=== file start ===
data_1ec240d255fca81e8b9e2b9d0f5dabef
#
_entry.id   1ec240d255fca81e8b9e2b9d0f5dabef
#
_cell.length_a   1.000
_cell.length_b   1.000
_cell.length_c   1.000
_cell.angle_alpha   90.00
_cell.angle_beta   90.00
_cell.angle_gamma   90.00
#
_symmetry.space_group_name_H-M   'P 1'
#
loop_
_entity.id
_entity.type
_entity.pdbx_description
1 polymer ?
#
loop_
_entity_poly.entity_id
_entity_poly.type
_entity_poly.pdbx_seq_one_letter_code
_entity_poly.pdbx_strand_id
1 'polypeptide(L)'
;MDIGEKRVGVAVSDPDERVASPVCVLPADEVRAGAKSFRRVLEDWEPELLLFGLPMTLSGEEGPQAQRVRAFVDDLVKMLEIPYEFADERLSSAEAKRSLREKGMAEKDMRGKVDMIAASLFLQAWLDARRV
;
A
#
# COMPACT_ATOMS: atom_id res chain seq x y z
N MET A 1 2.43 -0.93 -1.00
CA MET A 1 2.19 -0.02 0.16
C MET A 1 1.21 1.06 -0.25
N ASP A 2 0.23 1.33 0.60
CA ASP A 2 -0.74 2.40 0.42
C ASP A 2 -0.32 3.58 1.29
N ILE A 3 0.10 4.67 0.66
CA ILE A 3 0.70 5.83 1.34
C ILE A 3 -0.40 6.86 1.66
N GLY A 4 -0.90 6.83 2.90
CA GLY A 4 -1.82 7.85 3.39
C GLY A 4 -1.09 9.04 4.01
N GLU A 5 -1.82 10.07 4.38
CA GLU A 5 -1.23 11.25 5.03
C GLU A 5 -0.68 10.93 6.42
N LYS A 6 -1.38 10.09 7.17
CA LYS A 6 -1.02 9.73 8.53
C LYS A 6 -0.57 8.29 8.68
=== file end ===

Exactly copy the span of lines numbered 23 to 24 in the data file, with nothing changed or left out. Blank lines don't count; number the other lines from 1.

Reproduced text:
_entity_poly.pdbx_seq_one_letter_code
_entity_poly.pdbx_strand_id